How to Use Sweet Marjoram


For the Ancient Greeks marjoram comforted the bereaved and was planted on graves to help the dead sleep in peace. If tound growing wild on a grave it augured well for the happiness of the departed in the next world. Marjoram was also associated with Thor and Jupiter, and it was said to invoke their protection against thunder and lightning. English dairymaids would hang it in the dairy or near pails of new milk, to stop it from curdling in thundery weather.

The Greeks also used marjoram extensively in medicine, notably to nourish the brain and the diges­tive organs, for narcotic poisoning, convulsions and dropsy. In Tudor and Stuart times marjoram was val­ued as a strewing herb for its pungent aroma and for its ability to protect against disease and infestation. The spicy juice made a furniture polish, the oil a hair tonic and the dried leaves snuff and tobacco as well as a stuffing for sleep pillows and sweet-bags.

In the language of flowers, marjoram symbolized consolation.

Herbal remedy and Aromatherapy oil

The essential oil in sweet marjoram, rich in camphor, borneol, terpinene and sabinenc, is an excellent antimicrobial, effective against bacteria and viruses. It will help to protect against infection in the winter, and will also clear phlegm, soothe coughs and relieve sinusitis and fevers.

The warming, relaxing properties of marjoram oil can be felt when massaged into stiff, painful joints, aching and tense muscles, sprains and strains. By stimulating the circulation and clearing toxins, it relieves poor circulation, chilblains, arthritis and gout. It aids elimination of wastes via the urinary system.

In the digestive tract marjoram’s antispasmodic and warming properties will relieve indigestion, improve appetite, calm wind and colic, reduce nausea, diarrhoea and constipation.

Marjoram’s wonderfully relaxing effect will help to relieve both mental and physical tension. It has been used traditionally to calm unwanted sexual desire and to treat problems of the reproductive tract. In aromatherapy it is used particularly for its emotional­ly warming and calming properties for lonely people, and those who live alone. It is comforting to those who have recently lost someone they love, and has a long history of use to comfort the heart. In medieval monasteries, monks grew marjoram in their herbariums for use as an anaphrodisiac and to bene­fit ‘nervous problems’, and Gerard recommended it ‘for those who are given to over-much sighing’. The presence of antioxidant in marjoram helps to mini­mize damage from free radicals and to protect the body from the impact of the ageing process.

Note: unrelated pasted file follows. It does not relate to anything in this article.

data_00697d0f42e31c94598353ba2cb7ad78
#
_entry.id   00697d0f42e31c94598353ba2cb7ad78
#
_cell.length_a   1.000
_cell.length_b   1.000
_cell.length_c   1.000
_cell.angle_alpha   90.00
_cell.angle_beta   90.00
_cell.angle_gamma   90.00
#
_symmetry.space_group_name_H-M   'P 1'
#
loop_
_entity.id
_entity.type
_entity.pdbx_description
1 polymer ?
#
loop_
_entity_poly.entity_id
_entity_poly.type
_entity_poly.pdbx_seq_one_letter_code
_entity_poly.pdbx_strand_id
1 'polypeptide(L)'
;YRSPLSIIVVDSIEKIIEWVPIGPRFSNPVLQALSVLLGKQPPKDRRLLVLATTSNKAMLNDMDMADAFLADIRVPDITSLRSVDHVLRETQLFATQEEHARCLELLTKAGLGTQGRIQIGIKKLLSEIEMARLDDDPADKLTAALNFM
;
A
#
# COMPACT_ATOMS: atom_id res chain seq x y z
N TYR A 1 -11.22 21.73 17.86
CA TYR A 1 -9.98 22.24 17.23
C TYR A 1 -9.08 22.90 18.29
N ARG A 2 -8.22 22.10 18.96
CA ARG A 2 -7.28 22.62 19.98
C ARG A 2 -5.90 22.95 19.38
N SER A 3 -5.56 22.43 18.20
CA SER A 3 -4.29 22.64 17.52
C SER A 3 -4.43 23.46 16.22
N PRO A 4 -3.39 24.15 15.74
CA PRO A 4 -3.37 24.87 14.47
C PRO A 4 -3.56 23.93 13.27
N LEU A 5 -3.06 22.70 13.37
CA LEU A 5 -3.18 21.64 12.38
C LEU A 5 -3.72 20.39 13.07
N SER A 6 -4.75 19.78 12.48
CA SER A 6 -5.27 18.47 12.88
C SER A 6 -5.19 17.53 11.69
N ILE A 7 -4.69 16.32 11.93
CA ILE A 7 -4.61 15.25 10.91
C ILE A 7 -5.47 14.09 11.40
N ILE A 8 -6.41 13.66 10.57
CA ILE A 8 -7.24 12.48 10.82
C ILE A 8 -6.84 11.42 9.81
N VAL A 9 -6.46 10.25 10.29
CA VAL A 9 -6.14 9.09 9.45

Homeopathic remedy: O. marjorana

O. marjorana has an affinity for the reproductive sys­tem, and can be used to remedy sexual over-excite­ment, inappropriate sexual desires, or both. Like the herbal remedy and aromatherapy oil, the homeopath­ic remedy also helps people who are alone, not involved in a close relationship and thus feel unable to express themselves as they would want to sexually.

The flower essence

Marjoram is comforting, calming, soothing and great­ly supportive in times of grief, sorrow, and vulnera­bility. It helps one let go of fear of being vulnerable, of being alone, and helps one to be more self-reliant and find inner strength.

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About the Author: Greenery always attracts Arthur Kunkle. He has a big garden where he plants many fruits and vegetables. His passion for gardening motivates him to write and share different tips on gardening.

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